Three administration officials will testify before the Senate Agriculture Committee on Thursday during a hearing on certainty in global markets for the U.S. agricultural sector. Gregg Doud, the Office of the U.S. Trade Representative’s chief agricultural negotiator, will testify alongside Under Secretary of Agriculture for Trade and Foreign Agricultural Affairs Ted McKinney and USDA Chief Economist Robert Johansson.

The Senate Finance Committee on Tuesday will hold an open executive session to vote on the nominations of Amy Karpel and Randolph Stayin to serve on the International Trade Commission. Karpel and Stayin would replace Irving Williamson and Meredith Broadbent, whose terms are expiring.


More of what's on tap this week:

  • The Global Business Dialogue on Tuesday will discuss guidelines for evaluating a U.S.-China agreement. Panelists include
  • The Information Technology and Innovation Foundation on Tuesday will host a discussion on whether digital services taxes unfairly target U.S. internet companies. ITIF senior fellow Joe Kennedy will moderate a discussion with Freddie Wootton, second economic secretary at the British Embassy's Foreign and Commonwealth Office; Daniel Bunn, global projects director at the Tax Foundation; and Barbara Angus, global tax policy leader at Ernst and Young.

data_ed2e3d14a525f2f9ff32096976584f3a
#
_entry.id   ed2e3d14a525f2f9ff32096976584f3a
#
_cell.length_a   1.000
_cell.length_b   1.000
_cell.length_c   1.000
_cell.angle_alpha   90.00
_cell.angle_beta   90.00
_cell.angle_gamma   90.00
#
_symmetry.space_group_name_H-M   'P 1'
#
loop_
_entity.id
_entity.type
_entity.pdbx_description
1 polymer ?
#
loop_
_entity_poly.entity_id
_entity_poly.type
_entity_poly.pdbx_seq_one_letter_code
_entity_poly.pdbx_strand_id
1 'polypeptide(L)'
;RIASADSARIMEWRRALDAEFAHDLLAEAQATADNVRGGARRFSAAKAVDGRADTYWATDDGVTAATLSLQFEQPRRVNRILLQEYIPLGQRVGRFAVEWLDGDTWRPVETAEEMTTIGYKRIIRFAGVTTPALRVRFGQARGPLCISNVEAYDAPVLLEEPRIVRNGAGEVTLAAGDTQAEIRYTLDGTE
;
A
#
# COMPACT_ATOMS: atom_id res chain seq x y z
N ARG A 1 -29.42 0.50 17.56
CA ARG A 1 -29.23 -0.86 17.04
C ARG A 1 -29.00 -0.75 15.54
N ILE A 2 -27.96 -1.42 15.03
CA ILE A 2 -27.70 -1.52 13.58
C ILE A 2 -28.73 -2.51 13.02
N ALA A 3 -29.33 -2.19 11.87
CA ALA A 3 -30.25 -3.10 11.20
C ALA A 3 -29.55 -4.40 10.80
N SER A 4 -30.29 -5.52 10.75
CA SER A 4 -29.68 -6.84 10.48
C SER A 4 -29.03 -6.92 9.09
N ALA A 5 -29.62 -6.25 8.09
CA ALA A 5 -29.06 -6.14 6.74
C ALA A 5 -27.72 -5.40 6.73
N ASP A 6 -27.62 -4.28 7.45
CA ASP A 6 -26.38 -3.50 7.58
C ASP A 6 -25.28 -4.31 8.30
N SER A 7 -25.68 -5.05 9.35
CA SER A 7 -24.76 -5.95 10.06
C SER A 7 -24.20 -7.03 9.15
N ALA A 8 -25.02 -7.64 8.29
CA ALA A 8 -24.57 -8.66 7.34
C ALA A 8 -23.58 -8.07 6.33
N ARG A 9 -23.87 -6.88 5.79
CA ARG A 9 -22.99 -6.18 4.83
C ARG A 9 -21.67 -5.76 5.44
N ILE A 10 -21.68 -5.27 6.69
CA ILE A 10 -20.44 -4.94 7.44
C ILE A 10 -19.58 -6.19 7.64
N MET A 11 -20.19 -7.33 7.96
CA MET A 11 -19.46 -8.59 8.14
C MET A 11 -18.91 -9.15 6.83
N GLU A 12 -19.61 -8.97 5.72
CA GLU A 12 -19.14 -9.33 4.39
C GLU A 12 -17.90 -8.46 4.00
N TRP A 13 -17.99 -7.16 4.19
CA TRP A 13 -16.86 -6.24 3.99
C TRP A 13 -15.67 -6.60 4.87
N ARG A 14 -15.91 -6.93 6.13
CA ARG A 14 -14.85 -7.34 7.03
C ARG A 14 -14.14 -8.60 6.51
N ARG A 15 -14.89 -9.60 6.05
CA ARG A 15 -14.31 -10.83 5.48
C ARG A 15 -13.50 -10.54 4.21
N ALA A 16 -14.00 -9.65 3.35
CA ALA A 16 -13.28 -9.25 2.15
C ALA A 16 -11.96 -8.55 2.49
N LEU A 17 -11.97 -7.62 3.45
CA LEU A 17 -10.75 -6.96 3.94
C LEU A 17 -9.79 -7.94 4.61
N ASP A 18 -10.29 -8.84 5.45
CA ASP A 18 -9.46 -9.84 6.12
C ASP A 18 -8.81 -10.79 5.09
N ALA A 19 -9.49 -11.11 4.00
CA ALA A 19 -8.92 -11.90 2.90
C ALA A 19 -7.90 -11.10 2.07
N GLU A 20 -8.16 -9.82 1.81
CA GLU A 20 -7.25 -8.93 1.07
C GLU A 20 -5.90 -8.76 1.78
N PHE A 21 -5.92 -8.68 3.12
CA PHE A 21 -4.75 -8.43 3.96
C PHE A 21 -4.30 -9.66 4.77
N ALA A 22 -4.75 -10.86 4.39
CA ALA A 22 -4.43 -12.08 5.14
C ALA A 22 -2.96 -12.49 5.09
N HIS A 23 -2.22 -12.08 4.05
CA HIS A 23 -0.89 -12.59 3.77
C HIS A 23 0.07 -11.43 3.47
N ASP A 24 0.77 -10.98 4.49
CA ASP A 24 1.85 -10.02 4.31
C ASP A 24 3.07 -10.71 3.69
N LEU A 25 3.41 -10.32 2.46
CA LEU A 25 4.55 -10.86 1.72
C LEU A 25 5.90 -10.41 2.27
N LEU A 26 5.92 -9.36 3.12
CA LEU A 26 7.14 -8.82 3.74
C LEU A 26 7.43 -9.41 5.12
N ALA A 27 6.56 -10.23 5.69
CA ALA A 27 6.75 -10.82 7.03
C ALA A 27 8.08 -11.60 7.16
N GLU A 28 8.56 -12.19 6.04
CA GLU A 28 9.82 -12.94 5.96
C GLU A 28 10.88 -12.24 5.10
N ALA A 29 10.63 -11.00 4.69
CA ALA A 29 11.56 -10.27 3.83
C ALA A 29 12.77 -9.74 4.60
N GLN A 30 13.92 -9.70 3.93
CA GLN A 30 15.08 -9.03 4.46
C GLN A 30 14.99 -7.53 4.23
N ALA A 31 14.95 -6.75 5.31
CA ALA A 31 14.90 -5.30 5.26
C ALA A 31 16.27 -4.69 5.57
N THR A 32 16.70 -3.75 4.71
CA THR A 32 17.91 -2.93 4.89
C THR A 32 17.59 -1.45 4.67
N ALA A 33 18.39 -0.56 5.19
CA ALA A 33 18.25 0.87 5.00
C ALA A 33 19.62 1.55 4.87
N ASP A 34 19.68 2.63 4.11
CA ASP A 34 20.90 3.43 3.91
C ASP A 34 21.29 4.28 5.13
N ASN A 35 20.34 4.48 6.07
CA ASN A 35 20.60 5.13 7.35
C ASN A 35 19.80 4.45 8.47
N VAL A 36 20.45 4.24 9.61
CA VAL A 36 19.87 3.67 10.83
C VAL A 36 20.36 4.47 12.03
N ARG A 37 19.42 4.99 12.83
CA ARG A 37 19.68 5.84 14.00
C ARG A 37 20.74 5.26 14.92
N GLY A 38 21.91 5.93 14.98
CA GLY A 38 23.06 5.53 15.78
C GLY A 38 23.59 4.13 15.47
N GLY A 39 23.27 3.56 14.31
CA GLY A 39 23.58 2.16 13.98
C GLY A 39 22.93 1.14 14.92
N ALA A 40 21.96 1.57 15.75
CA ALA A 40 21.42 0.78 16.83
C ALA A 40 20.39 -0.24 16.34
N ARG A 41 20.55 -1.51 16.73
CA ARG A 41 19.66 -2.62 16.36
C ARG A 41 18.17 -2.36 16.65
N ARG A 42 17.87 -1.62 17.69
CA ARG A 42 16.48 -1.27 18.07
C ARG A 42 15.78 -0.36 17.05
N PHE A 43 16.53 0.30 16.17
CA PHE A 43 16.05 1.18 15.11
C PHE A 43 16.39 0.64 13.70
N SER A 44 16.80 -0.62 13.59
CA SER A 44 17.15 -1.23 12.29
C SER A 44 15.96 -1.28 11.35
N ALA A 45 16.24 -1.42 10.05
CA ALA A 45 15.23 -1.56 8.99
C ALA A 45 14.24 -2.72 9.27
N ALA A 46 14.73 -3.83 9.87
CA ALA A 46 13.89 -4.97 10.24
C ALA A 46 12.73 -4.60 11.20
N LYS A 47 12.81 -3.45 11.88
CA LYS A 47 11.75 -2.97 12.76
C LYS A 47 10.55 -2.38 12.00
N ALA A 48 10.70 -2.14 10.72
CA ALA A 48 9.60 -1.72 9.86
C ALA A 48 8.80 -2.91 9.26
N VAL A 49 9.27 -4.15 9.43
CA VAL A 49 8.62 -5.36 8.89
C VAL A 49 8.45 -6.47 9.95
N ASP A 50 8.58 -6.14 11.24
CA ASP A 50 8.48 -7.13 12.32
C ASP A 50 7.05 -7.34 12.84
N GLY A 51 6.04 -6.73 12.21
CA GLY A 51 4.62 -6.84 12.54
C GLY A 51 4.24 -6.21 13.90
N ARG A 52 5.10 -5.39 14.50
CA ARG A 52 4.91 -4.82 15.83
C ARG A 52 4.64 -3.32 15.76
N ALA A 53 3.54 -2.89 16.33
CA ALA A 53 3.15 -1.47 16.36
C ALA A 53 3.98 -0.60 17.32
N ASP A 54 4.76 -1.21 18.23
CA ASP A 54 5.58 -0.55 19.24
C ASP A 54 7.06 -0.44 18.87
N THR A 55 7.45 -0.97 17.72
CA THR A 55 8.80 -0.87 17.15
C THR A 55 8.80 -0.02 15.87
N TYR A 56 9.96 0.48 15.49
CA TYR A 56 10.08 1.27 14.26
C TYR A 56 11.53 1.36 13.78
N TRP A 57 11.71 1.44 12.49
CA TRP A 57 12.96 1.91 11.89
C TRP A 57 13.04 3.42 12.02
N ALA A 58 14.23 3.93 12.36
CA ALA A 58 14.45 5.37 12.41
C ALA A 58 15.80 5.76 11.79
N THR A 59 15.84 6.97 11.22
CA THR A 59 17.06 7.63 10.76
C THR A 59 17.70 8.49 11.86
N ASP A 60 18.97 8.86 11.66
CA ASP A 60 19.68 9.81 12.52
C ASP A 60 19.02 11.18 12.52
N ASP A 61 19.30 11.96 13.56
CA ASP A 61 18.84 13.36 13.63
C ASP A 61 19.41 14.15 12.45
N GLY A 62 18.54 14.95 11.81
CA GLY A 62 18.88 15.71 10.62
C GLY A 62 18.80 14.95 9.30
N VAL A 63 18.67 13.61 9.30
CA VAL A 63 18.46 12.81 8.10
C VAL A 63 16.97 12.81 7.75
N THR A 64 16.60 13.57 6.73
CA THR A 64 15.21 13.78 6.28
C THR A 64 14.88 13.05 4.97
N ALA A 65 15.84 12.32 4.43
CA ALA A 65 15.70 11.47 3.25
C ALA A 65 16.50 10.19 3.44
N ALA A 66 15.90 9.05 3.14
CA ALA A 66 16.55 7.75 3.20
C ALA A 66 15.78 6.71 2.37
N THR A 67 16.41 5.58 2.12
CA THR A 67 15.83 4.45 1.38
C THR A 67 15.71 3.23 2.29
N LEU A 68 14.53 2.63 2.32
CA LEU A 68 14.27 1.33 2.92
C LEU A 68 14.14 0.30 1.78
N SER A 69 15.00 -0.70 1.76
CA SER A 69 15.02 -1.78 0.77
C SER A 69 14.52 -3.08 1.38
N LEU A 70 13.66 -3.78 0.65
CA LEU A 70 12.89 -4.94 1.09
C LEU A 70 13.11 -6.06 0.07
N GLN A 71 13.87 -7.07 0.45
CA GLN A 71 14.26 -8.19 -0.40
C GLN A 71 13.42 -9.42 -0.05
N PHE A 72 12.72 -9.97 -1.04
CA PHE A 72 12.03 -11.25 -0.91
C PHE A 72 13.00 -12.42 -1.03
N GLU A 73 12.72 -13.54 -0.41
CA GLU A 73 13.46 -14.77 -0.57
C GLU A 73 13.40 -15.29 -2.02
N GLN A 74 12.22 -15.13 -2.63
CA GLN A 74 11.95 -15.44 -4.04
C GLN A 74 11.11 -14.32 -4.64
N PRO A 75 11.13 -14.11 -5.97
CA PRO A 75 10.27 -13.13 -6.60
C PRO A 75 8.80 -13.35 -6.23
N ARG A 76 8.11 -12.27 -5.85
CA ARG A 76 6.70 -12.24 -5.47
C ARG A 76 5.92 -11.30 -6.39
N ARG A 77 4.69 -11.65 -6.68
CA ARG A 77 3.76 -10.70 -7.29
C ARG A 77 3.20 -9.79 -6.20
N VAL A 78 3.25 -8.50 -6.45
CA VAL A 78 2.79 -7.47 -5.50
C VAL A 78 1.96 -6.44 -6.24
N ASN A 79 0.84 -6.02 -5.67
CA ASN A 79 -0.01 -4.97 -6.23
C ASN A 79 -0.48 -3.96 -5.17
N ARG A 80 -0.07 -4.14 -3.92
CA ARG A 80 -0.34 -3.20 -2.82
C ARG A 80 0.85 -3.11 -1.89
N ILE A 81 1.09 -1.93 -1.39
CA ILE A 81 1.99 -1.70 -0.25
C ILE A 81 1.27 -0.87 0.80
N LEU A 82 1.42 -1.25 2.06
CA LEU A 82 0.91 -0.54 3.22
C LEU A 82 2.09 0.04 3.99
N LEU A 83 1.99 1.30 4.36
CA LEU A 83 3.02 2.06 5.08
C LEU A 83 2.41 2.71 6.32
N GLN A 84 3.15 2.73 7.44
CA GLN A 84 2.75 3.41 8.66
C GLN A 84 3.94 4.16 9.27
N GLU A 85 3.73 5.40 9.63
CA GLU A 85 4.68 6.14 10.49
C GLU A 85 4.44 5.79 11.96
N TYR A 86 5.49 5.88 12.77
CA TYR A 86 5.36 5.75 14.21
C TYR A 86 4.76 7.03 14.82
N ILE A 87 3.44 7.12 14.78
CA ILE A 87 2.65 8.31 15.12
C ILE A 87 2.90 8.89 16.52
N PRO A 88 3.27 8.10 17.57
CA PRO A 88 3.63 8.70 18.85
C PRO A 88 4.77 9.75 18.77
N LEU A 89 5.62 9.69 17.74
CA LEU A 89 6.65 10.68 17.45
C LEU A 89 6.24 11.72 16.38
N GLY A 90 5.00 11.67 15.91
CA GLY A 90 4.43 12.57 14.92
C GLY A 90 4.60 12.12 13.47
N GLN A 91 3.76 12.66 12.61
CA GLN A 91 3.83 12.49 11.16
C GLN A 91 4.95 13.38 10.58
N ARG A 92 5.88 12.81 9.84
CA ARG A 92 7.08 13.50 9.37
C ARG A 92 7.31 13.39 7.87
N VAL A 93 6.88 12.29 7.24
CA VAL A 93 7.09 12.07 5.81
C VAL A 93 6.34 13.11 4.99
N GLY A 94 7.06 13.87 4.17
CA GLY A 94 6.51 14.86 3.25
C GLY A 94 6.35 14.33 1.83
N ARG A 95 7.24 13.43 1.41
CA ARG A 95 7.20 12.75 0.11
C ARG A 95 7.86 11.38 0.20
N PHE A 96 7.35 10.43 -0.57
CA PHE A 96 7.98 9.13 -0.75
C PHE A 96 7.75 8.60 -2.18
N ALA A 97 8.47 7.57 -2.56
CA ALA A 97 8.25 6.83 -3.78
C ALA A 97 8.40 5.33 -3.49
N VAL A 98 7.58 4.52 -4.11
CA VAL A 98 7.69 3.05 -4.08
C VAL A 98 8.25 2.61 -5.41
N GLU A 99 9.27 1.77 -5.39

• The U.S. Chamber will host Secretary of State Mike Pompeo and India Chief Minister Devendra Fadnavis at its 2019 India Ideas Summit on Wednesday. The U.S. last week revoked India’s Generalized System of Preferences benefits.
  • The Washington International Trade Association will host Sens. James Lankfrod (R-OK) and Chris Coons (D-DE) to discuss tariffs and trade on Thursday. A panel discussion will follow with Laura Baughman, president of the Trade Partnership and Trade Partnership Worldwide; Guy Harari, president of Adisseo North and Central America; Eric Wenberg, executive director of the Specialty Soya and Grains Alliance; and Nicole Collinson, president of international trade and government relations at Sandler, Travis and Rosenberg.
  • National Economic Council Director Larry Kudlow will discuss U.S. economic and trade policy at the Peterson Institute for International Economics on Thursday.
  • Canada’s trade policies will be scrutinized in Geneva this week as the country undergoes its trade policy review at the World Trade Organization on Wednesday and Friday. -- Brett Fortnam (bfortnam@iwpnews.com)